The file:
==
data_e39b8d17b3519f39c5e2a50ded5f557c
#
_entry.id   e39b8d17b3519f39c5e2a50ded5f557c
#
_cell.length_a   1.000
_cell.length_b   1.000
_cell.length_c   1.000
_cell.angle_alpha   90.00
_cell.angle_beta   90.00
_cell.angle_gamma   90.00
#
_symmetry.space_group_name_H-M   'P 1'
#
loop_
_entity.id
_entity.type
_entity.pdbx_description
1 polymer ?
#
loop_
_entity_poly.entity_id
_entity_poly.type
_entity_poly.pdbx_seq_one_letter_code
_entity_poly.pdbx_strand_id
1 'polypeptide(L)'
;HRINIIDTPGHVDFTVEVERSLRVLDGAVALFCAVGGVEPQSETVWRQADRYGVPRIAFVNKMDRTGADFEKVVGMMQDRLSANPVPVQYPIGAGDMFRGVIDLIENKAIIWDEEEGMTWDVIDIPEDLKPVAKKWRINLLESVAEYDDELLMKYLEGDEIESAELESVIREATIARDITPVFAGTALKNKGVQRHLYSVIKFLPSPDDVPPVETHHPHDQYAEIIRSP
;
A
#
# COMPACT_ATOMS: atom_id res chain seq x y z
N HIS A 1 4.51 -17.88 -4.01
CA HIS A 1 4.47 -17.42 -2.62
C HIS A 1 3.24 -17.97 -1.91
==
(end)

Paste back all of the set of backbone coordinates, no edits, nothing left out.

data_e39b8d17b3519f39c5e2a50ded5f557c
#
_entry.id   e39b8d17b3519f39c5e2a50ded5f557c
#
_cell.length_a   1.000
_cell.length_b   1.000
_cell.length_c   1.000
_cell.angle_alpha   90.00
_cell.angle_beta   90.00
_cell.angle_gamma   90.00
#
_symmetry.space_group_name_H-M   'P 1'
#
loop_
_entity.id
_entity.type
_entity.pdbx_description
1 polymer ?
#
loop_
_entity_poly.entity_id
_entity_poly.type
_entity_poly.pdbx_seq_one_letter_code
_entity_poly.pdbx_strand_id
1 'polypeptide(L)'
;HRINIIDTPGHVDFTVEVERSLRVLDGAVALFCAVGGVEPQSETVWRQADRYGVPRIAFVNKMDRTGADFEKVVGMMQDRLSANPVPVQYPIGAGDMFRGVIDLIENKAIIWDEEEGMTWDVIDIPEDLKPVAKKWRINLLESVAEYDDELLMKYLEGDEIESAELESVIREATIARDITPVFAGTALKNKGVQRHLYSVIKFLPSPDDVPPVETHHPHDQYAEIIRSP
;
A
#
# COMPACT_ATOMS: atom_id res chain seq x y z
N HIS A 1 4.51 -17.88 -4.01
CA HIS A 1 4.47 -17.42 -2.62
C HIS A 1 3.24 -17.97 -1.91